While glancing at the picture on the graphs above, it is difficult to read the data correctly. While the value for column B is indeed 3 times higher than for A, the size of the pictogram makes it look like the difference is much bigger. This graph can be better represented by using a bar chart which is common and easier to read, or by stacking the images on each other as seen below 

Misleading graph 2

5. Improper extraction – Cherry Picking

By selecting just certain pieces of information to back up an argument rather than the whole body of evidence, cherry-picking creates the false impression that the story being told is more credible than it really is. Most of the time, details that should have been in the graph are knowingly omitted.

The graph below is a good misleading data visualization example. This graph shows the average global temperature from 1997 to 2012. The goal of this graph is to prove that global warming is not happening.

average global temperature from 1997 to 2012

Image source.

Interestingly, the graph suggests that the temperature has been quite stable. In constructing this graph, the authors paid little attention to the 100 years before the time period in question; instead, they focused only on events that gave credence to their claims. Just a small fraction of the information was utilized, so it’s easy to understand how it may mislead readers. Below is how this graph should have been presented:

average global temperature graph

The following chart shows the average temperatures from 1900 to 2020, showing a clear increase in global temperatures.

6. Going against the norm – unusual coloring

Good outcomes (earnings, victories, gains, etc.) are typically associated with the color green, while bad outcomes (losses, etc.) are always associated with the color red. If you deviate from these standard procedures, you increase the likelihood of creating misunderstanding and maybe even intentional distortions of the facts.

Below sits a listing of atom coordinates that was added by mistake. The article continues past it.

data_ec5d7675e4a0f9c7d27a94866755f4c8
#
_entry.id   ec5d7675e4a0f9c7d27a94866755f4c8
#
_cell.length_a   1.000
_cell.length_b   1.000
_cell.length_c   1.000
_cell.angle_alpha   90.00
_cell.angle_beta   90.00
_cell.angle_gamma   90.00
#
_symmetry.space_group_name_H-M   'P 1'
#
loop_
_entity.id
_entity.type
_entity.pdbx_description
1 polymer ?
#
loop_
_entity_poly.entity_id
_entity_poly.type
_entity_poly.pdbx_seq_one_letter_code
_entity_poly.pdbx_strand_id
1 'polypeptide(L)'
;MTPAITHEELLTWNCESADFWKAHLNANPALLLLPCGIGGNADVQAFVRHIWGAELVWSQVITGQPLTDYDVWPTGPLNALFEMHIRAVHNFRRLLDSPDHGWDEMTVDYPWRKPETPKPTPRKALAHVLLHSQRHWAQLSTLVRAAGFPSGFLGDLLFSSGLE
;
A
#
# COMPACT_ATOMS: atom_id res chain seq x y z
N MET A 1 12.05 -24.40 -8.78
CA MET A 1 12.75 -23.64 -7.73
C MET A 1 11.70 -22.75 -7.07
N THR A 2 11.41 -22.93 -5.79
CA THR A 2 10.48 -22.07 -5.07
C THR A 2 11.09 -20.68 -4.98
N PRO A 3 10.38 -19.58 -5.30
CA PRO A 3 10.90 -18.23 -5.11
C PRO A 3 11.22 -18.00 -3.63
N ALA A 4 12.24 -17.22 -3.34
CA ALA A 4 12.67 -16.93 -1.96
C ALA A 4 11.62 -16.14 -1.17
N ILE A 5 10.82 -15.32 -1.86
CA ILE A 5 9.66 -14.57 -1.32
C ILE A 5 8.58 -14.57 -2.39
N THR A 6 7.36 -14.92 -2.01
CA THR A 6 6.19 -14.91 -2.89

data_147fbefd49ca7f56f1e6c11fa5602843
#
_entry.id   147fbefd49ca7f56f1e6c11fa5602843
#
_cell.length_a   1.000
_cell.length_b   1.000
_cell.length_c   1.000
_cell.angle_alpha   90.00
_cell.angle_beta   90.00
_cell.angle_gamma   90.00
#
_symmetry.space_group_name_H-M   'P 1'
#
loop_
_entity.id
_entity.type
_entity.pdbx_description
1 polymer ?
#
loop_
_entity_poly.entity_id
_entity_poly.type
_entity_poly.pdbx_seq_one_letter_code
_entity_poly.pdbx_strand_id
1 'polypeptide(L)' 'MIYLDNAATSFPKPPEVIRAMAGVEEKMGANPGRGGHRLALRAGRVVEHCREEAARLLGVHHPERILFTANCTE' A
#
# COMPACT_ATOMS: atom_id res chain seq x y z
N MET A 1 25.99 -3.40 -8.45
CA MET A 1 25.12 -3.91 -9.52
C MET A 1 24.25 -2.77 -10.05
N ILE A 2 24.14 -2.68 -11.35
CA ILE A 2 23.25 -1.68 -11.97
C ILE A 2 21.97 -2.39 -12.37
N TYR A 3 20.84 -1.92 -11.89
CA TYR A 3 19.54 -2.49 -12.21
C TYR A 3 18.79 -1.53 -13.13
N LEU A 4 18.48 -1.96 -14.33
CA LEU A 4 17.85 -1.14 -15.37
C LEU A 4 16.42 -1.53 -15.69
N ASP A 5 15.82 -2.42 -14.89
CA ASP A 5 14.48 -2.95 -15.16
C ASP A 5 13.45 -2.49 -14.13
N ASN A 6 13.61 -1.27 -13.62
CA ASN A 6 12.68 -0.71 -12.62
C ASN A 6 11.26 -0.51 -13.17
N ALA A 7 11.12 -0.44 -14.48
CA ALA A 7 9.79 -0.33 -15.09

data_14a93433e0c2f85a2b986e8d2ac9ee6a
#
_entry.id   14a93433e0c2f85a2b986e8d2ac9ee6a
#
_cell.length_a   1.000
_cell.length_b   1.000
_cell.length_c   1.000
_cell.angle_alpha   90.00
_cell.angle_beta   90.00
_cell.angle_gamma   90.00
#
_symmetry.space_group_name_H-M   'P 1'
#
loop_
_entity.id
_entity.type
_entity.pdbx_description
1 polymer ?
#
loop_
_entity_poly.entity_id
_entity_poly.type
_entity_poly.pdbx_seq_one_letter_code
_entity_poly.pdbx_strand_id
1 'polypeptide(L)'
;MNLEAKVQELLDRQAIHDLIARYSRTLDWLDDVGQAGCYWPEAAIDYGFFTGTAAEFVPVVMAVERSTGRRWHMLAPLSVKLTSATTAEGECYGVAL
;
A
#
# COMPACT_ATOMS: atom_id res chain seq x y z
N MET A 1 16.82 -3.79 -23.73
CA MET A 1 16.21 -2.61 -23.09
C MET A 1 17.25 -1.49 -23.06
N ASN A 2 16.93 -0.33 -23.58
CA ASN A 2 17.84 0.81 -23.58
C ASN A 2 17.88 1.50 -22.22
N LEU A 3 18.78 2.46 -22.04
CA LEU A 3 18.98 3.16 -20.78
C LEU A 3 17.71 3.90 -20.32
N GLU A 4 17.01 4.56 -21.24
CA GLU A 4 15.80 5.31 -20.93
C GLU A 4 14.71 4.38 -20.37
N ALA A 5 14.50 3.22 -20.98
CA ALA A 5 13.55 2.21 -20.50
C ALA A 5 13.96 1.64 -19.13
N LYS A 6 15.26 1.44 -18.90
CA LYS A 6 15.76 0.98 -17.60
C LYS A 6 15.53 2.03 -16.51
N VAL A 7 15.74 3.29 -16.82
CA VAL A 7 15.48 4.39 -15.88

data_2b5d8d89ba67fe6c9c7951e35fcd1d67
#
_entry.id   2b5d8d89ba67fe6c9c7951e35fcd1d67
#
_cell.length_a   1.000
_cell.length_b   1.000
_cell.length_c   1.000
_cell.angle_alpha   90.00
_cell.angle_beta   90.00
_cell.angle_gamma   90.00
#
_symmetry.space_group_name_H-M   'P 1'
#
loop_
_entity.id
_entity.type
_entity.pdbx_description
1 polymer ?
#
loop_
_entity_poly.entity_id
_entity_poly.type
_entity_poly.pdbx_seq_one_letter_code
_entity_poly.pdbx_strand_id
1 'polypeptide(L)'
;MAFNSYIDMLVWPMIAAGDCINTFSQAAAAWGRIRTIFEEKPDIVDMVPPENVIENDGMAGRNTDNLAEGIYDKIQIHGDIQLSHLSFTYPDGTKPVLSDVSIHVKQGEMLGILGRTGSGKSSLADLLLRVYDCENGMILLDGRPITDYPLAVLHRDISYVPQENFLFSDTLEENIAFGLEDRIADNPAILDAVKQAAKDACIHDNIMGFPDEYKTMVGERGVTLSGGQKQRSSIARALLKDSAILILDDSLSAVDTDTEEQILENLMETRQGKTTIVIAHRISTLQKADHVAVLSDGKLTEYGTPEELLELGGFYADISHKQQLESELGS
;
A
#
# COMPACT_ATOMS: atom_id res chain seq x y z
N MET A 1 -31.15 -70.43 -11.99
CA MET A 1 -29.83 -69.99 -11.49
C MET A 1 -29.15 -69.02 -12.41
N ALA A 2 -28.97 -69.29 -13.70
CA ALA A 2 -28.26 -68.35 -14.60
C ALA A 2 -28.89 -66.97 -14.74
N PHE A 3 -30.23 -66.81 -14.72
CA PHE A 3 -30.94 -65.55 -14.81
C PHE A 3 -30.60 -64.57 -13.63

Here’s a chart that shows the state-by-state gains and losses. From this chart, using the color red at first glance makes it look like the states are running at a loss which is not the case. A closer look at the graph you’ll see that the states with the red color do not have negative numbers, while the states with the green color have negative numbers.

13 against the norm

This is a not-too-common misleading data visualization example but it happens every now and then. Let’s observe the second graph below.

14 against the norm proper

Using the color green makes it easy to observe that the number of profitable states far outweighs the number of those losing money. Looking at the graph, the states with green don’t have negative numbers, while the states with red have negative numbers. We can see that changing standards such as color or order can have a significant impact on how that information is perceived. Data visualizations are meant to swiftly relay information. So stick to the norms to keep things simple. 

To make this chart truly meaningful, you can rework the color schema because there’s so much green on the chart that it’s hard to tell the difference between the green states. Typically, you can calculate, for example, the average for all states, and then everything above would be green, everything below red, and of course, the further from the average, the more intense the color.

7. 3D graphs pie chart

A pie chart should always add up to 100%. However, making a pie chart 3D or adding a slant will make interpretation difficult due to the distorted effect of perspective. 

3D pie chart

Image source.